He smiled faintly and nodded.

“Is he mad, Derrin?” I asked, and bit at my fingertip. 
“Please say no.”

“Not for me to say,” he said.

He backed a step and held a hand out toward me, an
invitation or a summons, I couldn’t tell.  I didn’t really care if Kantian got
furious at me so long as Derrin didn’t.  But I could never tell with him
because he never looked mad, not even the second before he’d opened another
man’s jaw the week before. 

“Did Kantian tell you what happened?” I asked.

But Derrin just turned and walked away.  I followed, trying
to wrestle away my fear. 

Kantian had a room all to himself—a big one, with a desk and
furnace and a bright-woven rug that Derrin told me came all the way from
Meritac.  I’d only been inside Kantian’s chamber once in all the time I’d lived
there, and just remembering it made me shudder.

Me and the Meats had got in a scrap with some dandies up
topside near the palace, and with the coppers on our tails, we did the stupid
thing of running straight home like a pack of rats.  Almost got the whole base
caught out.  Kantian was furious with us.  I didn’t get food for four days that
time, besides what Derrin brought me.  That was when Derrin started looking out
for me, keeping me out of trouble.  That was when he saved me.

I trailed close behind him now, hands shoved in my trouser
pockets because they wanted to shake, and I would never let Derrin know that. 
When we got to Kantian’s room, Derrin just gave me a quiet glance and
disappeared into the shadows like only he could.

I swallowed and stepped inside, blinking at the darkness.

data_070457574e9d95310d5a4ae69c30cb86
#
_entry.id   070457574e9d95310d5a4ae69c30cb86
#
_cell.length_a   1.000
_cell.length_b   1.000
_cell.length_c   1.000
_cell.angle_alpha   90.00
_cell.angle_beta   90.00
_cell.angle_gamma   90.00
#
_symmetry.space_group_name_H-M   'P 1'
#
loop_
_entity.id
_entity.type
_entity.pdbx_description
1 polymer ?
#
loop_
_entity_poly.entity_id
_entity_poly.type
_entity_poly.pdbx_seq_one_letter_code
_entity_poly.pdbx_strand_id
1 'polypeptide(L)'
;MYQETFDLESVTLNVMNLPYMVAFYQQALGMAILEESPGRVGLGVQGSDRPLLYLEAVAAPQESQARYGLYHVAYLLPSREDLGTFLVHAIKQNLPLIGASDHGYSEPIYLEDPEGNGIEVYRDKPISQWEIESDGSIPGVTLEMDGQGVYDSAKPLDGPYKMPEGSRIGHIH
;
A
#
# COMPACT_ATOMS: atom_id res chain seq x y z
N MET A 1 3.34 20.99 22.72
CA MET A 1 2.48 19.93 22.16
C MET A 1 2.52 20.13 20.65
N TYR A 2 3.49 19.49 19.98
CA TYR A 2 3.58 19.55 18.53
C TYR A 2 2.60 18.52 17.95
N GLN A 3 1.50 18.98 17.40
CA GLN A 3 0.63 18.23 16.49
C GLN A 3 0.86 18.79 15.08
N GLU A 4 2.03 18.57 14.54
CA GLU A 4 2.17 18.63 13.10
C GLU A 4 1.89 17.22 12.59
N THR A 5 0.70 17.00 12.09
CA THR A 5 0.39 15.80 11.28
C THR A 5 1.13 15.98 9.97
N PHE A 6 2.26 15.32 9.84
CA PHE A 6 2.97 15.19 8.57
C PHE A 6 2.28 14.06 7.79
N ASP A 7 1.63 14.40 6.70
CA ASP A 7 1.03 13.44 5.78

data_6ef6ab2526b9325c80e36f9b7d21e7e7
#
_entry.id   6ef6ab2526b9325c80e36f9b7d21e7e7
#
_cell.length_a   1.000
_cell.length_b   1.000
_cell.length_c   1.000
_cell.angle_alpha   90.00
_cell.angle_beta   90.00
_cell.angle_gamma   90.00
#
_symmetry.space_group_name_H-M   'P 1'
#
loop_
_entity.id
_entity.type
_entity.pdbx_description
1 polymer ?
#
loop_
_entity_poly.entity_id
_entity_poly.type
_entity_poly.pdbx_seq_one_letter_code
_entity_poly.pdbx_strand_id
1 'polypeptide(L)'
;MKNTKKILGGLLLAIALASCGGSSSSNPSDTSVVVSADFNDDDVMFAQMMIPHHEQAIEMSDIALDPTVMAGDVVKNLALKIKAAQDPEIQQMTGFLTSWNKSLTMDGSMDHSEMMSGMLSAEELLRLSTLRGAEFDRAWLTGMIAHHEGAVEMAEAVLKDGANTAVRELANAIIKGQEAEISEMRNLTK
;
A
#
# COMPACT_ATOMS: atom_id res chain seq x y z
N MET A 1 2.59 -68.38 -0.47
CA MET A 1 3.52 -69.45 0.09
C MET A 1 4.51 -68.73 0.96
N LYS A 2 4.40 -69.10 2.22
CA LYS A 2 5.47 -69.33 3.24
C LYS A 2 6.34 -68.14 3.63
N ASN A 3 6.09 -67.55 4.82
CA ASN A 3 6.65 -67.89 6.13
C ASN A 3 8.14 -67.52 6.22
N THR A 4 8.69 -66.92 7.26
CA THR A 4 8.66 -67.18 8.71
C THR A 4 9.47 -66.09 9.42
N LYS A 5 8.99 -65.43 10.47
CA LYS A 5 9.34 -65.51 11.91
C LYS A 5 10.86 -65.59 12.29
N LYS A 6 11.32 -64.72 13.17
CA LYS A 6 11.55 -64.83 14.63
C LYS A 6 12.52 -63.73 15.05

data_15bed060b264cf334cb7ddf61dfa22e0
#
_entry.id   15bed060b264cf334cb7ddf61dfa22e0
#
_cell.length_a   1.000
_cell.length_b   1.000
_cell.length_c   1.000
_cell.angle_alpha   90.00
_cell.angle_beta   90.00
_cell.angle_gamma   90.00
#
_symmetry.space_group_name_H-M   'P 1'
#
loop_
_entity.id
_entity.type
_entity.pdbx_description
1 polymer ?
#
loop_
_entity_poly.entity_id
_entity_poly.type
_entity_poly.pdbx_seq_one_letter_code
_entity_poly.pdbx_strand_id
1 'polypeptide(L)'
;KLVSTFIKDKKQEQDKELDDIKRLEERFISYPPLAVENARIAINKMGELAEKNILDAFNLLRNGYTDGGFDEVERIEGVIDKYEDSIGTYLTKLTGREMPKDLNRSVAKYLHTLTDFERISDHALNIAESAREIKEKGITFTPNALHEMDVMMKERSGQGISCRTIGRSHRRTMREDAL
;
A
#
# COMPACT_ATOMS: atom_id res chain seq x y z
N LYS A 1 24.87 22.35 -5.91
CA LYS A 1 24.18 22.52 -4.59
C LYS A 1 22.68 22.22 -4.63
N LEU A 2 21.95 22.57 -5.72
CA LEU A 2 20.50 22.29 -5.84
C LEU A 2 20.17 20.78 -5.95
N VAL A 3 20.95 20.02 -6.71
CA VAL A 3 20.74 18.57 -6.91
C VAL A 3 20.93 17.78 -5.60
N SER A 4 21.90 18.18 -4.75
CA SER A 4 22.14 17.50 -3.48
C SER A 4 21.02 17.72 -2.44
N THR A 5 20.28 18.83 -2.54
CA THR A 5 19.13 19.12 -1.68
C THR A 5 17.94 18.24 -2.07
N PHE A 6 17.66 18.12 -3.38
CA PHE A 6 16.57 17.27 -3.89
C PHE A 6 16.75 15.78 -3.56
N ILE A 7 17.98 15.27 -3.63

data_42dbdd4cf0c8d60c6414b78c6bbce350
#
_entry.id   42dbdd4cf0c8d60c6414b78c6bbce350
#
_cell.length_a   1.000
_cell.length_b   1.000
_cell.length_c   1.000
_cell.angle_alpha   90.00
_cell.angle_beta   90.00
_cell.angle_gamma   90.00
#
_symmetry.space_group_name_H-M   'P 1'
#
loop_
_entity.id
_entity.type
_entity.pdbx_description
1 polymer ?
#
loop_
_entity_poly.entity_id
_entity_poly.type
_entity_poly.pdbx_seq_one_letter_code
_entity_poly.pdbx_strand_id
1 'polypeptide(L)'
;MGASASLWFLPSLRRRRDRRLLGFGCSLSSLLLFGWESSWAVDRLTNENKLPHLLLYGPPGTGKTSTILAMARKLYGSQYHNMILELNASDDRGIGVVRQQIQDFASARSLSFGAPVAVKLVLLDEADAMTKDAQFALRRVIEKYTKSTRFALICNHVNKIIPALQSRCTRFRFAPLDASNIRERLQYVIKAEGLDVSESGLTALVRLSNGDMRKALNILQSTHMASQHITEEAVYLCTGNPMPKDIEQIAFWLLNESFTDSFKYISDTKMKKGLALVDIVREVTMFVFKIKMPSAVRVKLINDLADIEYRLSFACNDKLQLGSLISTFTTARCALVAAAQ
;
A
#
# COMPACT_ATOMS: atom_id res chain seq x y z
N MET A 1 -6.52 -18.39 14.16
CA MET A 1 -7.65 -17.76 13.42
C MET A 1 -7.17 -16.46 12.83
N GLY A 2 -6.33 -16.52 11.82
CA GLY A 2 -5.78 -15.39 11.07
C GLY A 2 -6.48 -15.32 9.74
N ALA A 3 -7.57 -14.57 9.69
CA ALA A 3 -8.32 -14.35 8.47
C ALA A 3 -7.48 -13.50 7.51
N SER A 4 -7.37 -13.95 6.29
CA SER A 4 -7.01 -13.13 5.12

One gas lamp purred and sputtered on a wall, but it was a fickle thing and half
the time the only light came from the red-glowing furnace.  Kantian stood
behind his desk, and I could see the steel in his eyes from clear across the
room.

“Hayli,” he said, beckoning me with a finger.

Never a good sign.  If he was happy to see you, he’d wave
his whole hand.  One finger was death.

I crept forward, but halfway through the room I stopped so
fast I near tripped myself, because there in the shadows, perched in a stern,
narrow chair, Clan-Master Rivano watched me.

“Come,” Kantian said, his finger a hook, reeling me in.

“Master,” I whispered.

“You’ve met Brother Rivano, haven’t you?”

My head wobbled on its own, somewhere between a yes and a
no.  I’d seen him before, of course.  Mostly he kept to the east wing of the
Hole, because he was a living target with a price on his head big as you like,
but I’d only seen him once or twice.  I’d never tried to avoid him, just hadn’t
tried overly hard to put myself in his way.  Somehow he looked younger than I’d
expected, but he had a light as old as stars in his eyes.

“Three more steps, Hayli,” Kantian said.  “I can’t see you